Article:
Canadian builders protest wood-preference bill

There’s been a backlash of protest in Canada over a bill that calls for the government to use wood when building or renovating its buildings.

According to the Ottawa Citizen in an article posted on Province.com, Bill C-429 went through its first and second readings with little effort then landed at the parliamentary committee where it drew the attention of the construction industry. The bill was intended to boost Quebec’s struggling forestry industry, but was not seen in the same light by people in the industry.

Pat Martin, a member of Parliament representing the country’s New Democratic Party – and a carpenter by trade — was quoted by the Citizen as saying that the bill has "tied Parliament in knots," adding that "MPs couldn’t vote against a bill that supports a product as Canadian as wood — especially coming from Quebec, where thousands of forestry jobs have been lost."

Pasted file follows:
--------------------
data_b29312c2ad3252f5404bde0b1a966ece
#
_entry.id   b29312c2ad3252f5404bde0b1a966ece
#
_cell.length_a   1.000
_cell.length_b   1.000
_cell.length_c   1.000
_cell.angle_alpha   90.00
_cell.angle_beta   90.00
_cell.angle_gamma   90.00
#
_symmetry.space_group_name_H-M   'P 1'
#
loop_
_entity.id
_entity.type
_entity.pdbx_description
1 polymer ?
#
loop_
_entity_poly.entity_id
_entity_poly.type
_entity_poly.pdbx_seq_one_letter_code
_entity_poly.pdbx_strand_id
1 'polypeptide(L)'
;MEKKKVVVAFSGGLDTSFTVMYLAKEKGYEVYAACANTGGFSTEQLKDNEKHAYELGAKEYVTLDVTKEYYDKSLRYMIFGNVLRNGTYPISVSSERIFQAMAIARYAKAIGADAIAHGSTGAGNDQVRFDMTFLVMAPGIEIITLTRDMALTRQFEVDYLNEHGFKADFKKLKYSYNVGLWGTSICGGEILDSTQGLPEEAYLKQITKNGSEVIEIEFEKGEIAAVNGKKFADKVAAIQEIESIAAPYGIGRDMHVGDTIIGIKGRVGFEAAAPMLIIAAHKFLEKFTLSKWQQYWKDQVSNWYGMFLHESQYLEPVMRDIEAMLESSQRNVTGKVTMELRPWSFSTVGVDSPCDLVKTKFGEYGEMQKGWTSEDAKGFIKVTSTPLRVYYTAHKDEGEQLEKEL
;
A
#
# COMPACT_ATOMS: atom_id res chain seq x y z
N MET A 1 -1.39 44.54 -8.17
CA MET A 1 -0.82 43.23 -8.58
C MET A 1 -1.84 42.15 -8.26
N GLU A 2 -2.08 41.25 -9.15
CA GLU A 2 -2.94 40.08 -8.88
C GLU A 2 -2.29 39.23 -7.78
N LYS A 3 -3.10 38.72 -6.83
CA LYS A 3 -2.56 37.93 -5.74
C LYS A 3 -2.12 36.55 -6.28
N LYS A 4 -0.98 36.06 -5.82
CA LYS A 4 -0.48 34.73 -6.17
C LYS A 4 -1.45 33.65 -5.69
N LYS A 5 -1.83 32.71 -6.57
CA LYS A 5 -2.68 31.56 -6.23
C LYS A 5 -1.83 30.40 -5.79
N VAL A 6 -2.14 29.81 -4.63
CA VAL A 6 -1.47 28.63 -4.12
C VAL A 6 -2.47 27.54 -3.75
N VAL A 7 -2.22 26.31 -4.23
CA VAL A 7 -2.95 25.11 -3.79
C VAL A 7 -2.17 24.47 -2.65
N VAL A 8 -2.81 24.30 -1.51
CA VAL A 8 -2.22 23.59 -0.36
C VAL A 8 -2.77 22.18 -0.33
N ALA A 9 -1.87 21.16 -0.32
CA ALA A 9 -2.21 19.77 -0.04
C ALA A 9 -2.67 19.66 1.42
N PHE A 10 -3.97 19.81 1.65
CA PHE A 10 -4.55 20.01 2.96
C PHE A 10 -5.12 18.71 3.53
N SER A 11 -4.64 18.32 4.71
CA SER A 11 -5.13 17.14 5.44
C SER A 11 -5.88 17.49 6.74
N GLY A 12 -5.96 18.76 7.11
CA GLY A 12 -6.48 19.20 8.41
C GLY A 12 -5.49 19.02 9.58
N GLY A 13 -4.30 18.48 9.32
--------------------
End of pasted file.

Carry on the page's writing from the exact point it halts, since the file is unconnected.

"MPs are painted into a corner. You couldn’t vote against it and now we’re stuck with it," he said. "And I have no qualms saying it’s stupid and we have been hoist on our petard by respecting a parliamentary member and not wanting to offend the forestry industry and Quebec . . . it’s not too often you get two sacred cows in the same bill."

Opponents of the bill say it comes with "a slew of unintended consequences on the markets for other building materials, international and internal trade, federal procurement, and building and fire codes." An opponent of the bill, Stephanie Rea of the Canadian Construction Association, told the Citizen that her group believes the bill "limits the freedom of architects, designers or contractors to select the best material for a building’s use," and giving wood preferential treatment "could push other businesses into bankruptcy and wipe out jobs".

France, Norway and Sweden have similar policies giving preference to wood in public buildings, as does the Canadian provinces of Quebec and British Columbia.

Hearings into the bill begin this week.

The original article can be read at: www.theprovince.com.

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